The change in the buyer’s journey is creating a need for salespeople to develop a higher level of business acumen. Over the last several years buyers have made the traditional sales funnel into chop suey.  A sales funnel used to start at the top with awareness, and the buyer would leave the funnel as a closed won or closed lost. The salesperson controlled the progression through the funnel starting with awareness, progressing on a linear sales path. Whereas today’s buyers enter the funnel from different avenues with different levels of knowledge.  Kennedy and Anderson have a great post regarding the changes in the buyer’s journey, with them predominantly doing their research; it is time to modify the traditional view of the sales funnel.  By altering this sales funnel, it will require salespeople to develop new assets.

There are three tiers of salespeople:

  1. Product
  2. Consultative
  3. Challenger/Trusted Advisor

For any seller to become a proficient consultative seller, and to become a challenger/Trusted advisor seller they will need to develop business acumen. According to Wikipedia, Business acumen is keenness and quickness in understanding and dealing with a “business situation” in a manner that is likely to lead to a good outcome.

Now, if a prospect wants to learn about product features, pricing or packages, they access your website.  So why does a buyer engage a salesperson?  They are looking for help in solving their problem. As technology and access to information continue to grow in the selling process, a salesperson has less control over the environment. For a salesperson to be effective, they need to have a mastery of your current products, understanding of their industry, and their client’s industry.

Sellers used to go into a call or engagement knowing what the buyer knows, and where they are in the buying process.  Not anymore, therefore a seller needs to quickly ascertain the most relevant and pertinent information, establish the prospects level of knowledge and pain point.  They can now start creating a holistic view of their prospects needs, obstacles, desired outcome, and ROI.

Salespeople train on the basics of sales, the asking questions, closing statements, but they struggle in the more complex conversations with educated buyers.  They fumble when they are asked direct questions like turnaround time, usually saying a too long or too short of time frame because they are trying to win business, not understand the business need.  They fumble pricing issues or other standard concerns because they lack the emotional discipline and experience to handle those kinds of questions.

They are elevating above a product push, into a business conversation about how your products/services fit into their organization and achieve their needed goals.

How can you start developing business acumen?

  1. Start with your company:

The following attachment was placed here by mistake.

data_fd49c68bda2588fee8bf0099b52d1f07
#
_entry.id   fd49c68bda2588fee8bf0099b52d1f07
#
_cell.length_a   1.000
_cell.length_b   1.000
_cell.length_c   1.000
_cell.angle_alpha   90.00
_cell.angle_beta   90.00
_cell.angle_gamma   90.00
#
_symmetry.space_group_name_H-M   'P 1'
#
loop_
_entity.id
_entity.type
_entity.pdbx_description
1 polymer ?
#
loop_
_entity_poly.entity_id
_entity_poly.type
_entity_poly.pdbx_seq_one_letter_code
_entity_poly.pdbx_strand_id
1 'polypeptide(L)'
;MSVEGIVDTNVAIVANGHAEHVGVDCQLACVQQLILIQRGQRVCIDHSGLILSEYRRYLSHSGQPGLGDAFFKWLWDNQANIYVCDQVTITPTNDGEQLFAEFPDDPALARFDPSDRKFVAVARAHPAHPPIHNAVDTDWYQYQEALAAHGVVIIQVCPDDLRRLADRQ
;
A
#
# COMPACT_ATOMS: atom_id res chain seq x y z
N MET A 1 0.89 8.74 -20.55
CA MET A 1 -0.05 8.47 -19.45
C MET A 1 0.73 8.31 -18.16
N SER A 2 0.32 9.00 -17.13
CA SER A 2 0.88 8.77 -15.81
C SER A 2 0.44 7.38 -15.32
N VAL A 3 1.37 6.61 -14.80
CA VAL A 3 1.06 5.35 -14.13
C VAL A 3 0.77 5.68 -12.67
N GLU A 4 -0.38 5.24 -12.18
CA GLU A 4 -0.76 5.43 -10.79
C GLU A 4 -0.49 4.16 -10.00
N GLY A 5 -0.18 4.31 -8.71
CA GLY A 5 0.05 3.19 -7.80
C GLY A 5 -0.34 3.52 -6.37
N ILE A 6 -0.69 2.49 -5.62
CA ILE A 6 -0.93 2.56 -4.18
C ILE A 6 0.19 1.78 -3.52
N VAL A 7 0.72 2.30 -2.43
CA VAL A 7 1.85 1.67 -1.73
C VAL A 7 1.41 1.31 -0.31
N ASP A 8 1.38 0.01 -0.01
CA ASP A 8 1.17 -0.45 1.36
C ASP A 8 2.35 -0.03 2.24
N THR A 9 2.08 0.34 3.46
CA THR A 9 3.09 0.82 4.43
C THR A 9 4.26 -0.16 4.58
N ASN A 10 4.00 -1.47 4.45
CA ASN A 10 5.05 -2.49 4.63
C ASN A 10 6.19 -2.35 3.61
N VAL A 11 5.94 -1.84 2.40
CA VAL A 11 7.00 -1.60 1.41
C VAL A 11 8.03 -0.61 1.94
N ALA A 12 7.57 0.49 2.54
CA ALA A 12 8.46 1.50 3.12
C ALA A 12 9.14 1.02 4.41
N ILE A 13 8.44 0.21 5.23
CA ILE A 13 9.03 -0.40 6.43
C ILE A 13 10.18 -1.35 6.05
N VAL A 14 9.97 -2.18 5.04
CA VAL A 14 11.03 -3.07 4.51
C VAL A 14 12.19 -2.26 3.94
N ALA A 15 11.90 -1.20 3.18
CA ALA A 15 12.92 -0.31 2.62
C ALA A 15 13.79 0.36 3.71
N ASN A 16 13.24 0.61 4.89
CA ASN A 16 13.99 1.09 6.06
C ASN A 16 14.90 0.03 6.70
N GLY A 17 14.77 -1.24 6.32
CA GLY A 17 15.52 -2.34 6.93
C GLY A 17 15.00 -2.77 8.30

• Make sure they are trained not only on the different aspects of your product but also all the supporting teams. Can they discuss the billing terms, frequency, top clients, best cases, etc.?  They need to be fluent in your organization’s offering and process.
  2. Listen to each other:
    • Salespeople need to listen to other salespeople. Salespeople will get in a routine of asking the same questions, making the same statements, by working with each other and hearing, they can improve their sales approach and develop new methods in dealing with people.
  3. Emotional Discipline:
    • Make sure they treat everyone on your team as an equal and can have positive and impactful conversations with other team members. Getting what they want through a temper tantrum means they cannot control their emotions internally, which means that will happen externally.  Making them discuss their thought process will give them a better understanding of their interpersonal dynamics.
  4. Talk about business, not just sales:
    • Can they have conversations about the changes in their industry, their competition, and market? They need to be a student of what they do so they can have substantive discussions about the business.
  5. Conversations with customers –
    • Do they routinely make calls to a client to get updates on how the product is working, and how the client is utilizing the product/service. These calls will give insights into how the client uses the product and learn about the client’s internal needs on a deeper level. They need to learn about the decision-making process and obstacles.  Talking to your current clients is the best way.

These are just a handful of ways to help your salespeople develop a well-rounded approach to handling business.   It will take time, so provide support where you can, and ask them to self-study.  A salesperson needs to find ways to continue improving themselves as a person and a seller.